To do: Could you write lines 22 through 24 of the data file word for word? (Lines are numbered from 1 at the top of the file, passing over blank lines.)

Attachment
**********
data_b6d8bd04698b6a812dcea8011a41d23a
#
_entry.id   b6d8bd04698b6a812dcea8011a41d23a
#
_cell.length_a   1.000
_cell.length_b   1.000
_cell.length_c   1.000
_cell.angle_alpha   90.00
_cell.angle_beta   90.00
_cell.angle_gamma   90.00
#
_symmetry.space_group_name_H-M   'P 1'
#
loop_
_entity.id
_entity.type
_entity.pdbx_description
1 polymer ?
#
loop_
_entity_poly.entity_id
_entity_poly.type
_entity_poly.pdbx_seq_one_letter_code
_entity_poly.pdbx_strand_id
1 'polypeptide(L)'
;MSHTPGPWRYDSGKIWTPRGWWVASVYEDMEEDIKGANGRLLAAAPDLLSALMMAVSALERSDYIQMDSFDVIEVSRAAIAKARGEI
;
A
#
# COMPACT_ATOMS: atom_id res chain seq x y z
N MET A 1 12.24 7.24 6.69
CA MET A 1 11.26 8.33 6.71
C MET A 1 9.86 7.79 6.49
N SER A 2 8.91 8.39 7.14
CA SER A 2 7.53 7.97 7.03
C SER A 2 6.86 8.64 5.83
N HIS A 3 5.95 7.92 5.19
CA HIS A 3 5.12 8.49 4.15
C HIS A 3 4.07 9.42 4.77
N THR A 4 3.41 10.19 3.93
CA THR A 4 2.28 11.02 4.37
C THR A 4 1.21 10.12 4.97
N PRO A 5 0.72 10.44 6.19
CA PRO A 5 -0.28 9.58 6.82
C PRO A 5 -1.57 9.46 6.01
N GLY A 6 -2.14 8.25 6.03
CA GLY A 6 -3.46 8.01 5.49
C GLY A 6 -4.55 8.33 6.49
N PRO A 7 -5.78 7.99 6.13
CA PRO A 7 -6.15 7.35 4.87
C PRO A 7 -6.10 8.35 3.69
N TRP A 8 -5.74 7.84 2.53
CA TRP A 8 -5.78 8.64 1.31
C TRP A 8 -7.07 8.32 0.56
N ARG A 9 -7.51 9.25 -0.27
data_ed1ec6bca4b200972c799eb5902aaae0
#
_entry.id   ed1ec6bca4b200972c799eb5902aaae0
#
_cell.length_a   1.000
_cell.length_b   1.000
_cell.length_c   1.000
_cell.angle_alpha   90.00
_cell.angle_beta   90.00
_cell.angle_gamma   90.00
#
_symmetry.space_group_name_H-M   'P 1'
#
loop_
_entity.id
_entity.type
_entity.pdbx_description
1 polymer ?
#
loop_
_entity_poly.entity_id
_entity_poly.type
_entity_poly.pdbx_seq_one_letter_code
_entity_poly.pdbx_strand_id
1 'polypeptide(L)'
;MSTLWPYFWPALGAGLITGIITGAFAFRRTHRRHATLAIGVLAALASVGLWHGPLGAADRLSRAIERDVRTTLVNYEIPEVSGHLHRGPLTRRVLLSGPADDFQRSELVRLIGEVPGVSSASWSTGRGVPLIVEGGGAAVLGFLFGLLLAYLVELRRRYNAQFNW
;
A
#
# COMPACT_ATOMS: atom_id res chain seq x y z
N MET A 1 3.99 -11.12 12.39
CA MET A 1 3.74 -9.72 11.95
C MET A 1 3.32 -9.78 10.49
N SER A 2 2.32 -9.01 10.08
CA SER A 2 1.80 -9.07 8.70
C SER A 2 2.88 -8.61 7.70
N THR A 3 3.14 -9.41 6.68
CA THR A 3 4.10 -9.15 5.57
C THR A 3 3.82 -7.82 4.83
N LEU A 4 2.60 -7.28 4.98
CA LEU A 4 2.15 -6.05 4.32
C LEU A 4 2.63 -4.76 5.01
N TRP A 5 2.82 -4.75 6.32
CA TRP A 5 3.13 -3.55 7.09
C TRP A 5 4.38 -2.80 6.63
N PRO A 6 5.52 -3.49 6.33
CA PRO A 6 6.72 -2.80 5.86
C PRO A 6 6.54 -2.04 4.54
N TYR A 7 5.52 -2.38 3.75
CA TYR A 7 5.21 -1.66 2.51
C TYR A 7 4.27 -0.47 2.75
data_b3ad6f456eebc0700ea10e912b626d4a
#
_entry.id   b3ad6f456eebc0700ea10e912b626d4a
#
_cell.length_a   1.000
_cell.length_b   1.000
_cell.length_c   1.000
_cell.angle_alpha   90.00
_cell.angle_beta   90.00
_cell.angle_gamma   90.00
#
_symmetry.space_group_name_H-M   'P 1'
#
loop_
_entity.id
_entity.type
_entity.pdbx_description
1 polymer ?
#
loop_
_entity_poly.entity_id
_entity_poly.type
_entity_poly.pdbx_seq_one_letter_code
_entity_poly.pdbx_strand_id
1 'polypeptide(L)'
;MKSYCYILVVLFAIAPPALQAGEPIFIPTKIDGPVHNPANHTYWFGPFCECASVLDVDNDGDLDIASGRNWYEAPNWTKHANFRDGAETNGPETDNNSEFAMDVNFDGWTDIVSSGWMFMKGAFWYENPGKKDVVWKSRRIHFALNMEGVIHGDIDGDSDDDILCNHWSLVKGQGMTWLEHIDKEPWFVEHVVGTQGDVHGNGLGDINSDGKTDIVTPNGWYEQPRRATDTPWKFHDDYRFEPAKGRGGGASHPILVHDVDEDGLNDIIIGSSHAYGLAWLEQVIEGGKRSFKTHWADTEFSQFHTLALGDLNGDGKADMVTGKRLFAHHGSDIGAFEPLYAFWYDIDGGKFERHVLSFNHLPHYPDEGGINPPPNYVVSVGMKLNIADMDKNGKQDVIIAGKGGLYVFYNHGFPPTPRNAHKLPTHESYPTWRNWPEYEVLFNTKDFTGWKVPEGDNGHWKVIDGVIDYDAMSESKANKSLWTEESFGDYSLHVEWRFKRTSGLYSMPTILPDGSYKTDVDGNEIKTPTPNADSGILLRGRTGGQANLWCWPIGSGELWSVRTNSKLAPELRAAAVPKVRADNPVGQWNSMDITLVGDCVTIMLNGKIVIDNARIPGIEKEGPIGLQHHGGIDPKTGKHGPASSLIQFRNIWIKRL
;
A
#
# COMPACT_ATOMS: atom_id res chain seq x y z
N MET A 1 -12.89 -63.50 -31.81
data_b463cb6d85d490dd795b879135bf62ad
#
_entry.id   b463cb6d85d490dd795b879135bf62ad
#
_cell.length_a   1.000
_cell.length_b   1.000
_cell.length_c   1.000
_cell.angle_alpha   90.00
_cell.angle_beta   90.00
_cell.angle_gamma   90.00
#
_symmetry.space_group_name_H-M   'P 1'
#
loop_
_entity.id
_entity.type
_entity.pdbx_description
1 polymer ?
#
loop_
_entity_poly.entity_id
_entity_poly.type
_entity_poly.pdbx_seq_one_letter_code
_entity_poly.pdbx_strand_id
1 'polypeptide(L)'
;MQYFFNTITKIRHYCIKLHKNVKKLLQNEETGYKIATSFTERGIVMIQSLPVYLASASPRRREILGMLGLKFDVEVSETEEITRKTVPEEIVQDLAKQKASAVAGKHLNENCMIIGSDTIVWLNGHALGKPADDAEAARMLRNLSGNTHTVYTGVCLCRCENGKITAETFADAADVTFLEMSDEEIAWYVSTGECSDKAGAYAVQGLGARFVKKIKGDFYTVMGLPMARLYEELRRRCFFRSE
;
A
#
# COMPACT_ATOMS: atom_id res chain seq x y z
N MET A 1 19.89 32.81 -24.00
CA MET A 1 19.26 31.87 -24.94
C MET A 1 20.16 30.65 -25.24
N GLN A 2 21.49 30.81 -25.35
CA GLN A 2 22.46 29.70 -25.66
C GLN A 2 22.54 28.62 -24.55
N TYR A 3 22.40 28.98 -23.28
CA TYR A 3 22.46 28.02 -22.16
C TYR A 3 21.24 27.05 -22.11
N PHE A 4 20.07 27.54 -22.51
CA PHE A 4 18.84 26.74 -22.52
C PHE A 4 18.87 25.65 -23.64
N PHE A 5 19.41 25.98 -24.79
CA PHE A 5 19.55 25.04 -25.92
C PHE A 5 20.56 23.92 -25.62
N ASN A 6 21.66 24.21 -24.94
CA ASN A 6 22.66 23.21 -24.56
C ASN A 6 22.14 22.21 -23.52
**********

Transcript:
_entity_poly.type
_entity_poly.pdbx_seq_one_letter_code
_entity_poly.pdbx_strand_id